What’s immediately appealing about “Best Little Whorehouse” is that it features several charismatic star entertainers performing at the peak of their powers. Reynolds was one of the biggest movie stars of this era, and Parton, already a top country music performer, was successfully transitioning into feature films. With Reynolds’ bemused relaxed demeanor and Parton’s Southern belle likeability, they individually light up screens whenever they come into a scene while maintaining great chemistry. DeLuise, Jim Nabors, and Charles Durning (who earned an Academy Award nomination for Best Supporting Actor for his small part here) are also engaging and play to their strengths.

The best way to describe the difference between “Garp” and “Best Little Whorehouse” is the stars in the former are acting, and the principals in the latter are entertaining. Since the story in “Garp” doesn’t reach new depths or compelling perspectives, you can’t help but keep your eyes on the pop entertainment of “Best Little Whorehouse.”

Critics were very mixed on the final cut of “Best Little Whorehouse,” feeling it did not engage the material enough. It’s easy to say this decades later, but “Best Little Whorehouse” is provocative as a sex-positive story at the height of the Reagan era. It’s almost unthinkable something like this would be released in theaters with two of the biggest stars in pop culture today.

“The good features are just strong enough to set the movie up on its feet occasionally,” wrote Jay Boyar for the Buffalo Courier-Express. “The Best Little Whorehouse in Texas isn’t a good film, but it isn’t as bad as its premise suggests. The movie’s diverting enough, although you end up paying for your pleasures.”

The two movies also have divergent responses at the box office. “The Best Little Whorehouse” was a certified hit, earning $69.7 million during its domestic run and becoming one of the year’s top performers. “Garp,” however, underperformed upon its debut. While “Garp” managed to hold onto its small audience for several weeks, it grossed a total of $29.7 million in theaters, putting it well in line with other financial disappointments like “Young Doctors in Love,” “Tron,” and “Blade Runner.”

As if the results weren’t convincing enough, “Best Little Whorehouse” also has another legacy. Parton used one of her original songs, “I Will Always Love You,” to conclude the movie. Not only did Parton’s song become a hit in 1974 during its initial release, and then again in 1982 with the film, Whitney Houston would record her version in 1992 to accompany her movie, “The Bodyguard.” Houston’s rendition would become one of the biggest singles of all time, solidifying “I Will Always Love You” as an essential song in movie history.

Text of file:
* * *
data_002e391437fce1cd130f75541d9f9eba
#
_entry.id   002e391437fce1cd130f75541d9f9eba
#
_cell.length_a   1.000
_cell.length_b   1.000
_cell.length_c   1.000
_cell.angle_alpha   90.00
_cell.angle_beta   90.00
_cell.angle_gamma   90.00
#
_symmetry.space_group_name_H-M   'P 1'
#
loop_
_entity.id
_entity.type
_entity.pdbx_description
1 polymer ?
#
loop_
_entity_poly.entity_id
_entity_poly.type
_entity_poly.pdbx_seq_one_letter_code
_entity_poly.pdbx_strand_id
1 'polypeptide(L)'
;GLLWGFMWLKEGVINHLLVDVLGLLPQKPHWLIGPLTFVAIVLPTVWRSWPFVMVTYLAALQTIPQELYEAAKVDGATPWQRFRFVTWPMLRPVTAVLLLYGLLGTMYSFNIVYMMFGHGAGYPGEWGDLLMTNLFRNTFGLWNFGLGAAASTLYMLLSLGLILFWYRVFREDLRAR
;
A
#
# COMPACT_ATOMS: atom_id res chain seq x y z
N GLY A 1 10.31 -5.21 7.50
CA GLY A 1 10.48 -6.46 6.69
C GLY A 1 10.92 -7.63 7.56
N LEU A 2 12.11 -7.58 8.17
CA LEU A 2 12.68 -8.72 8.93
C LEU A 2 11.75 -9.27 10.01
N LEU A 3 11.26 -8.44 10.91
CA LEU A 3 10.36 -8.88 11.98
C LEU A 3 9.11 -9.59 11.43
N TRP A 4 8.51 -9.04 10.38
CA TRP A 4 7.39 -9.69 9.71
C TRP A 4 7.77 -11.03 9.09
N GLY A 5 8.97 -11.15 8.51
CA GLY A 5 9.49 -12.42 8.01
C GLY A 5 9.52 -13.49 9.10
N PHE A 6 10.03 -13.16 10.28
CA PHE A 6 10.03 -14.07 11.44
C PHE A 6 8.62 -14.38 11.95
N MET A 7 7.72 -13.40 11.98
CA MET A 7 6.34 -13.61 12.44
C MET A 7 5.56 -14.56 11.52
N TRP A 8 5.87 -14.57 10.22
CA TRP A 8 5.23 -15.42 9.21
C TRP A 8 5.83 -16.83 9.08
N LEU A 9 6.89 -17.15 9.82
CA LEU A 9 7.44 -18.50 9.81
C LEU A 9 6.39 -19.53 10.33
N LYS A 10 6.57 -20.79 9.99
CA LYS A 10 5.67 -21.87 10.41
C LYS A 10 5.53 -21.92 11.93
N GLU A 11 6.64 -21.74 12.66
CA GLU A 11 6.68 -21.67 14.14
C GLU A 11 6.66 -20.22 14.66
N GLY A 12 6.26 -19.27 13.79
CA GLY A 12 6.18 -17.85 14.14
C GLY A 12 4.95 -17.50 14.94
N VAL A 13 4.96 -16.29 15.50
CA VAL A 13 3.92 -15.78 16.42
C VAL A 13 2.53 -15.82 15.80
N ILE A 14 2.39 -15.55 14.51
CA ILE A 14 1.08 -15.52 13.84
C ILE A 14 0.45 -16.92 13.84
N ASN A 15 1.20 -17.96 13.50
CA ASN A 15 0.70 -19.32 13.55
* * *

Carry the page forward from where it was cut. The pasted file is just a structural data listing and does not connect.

While some of those movies would become cult classics, audiences judged this weekend fairly. For many reasons, “The Best Little Whorehouse in Texas” is a more enjoyable movie experience than “The World According to Garp” and is my surprise of this memorable summer.

At the Box Office: The young women working in the world’s oldest profession turned a new trick this week. For the first time since it opened, “E.T. the Extra-Terrestrial” fell to second place in the box office race to debuting “The Best Little Whorehouse in Texas.” It was a squeaker, but “Texas” won the weekend with an $11.9 million three-day open, while “E.T.” earned $11.2 million. The lost little alien shouldn’t take it too hard, though: “E.T.” surpassed $150 million in domestic sales in its seventh week, outpacing every other film this year.

Far behind in third place was “Young Doctors in Love,” which grossed $3 million in its second week. “The World According to Garp” debuted in fourth place with a $2.9 million haul, followed by the re-release of “Raiders of the Lost Ark,” which pulled in $2.8 million in its second week.

One final new release, the Scott Baio comedy “Zapped!,” opened with a quiet $823,548 in 200 theaters. “Zapped!” would hang around in theaters for a while, finally receiving a wider release around Labor Day before finishing its run with $16.9 million in ticket sales.

Next Week: “An Officer and a Gentleman” and “Night Shift”

Originally published at https://www.ultimatemovieyear.com on July 22, 2022.

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FilmCut is where film critics come together to share their thoughts on the film from the 50s to the modern day. You’ll find post ranging from Netflix to AMC block busters, stay tune and make sure to follow!

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Mark Ciemcioch

Mark Ciemcioch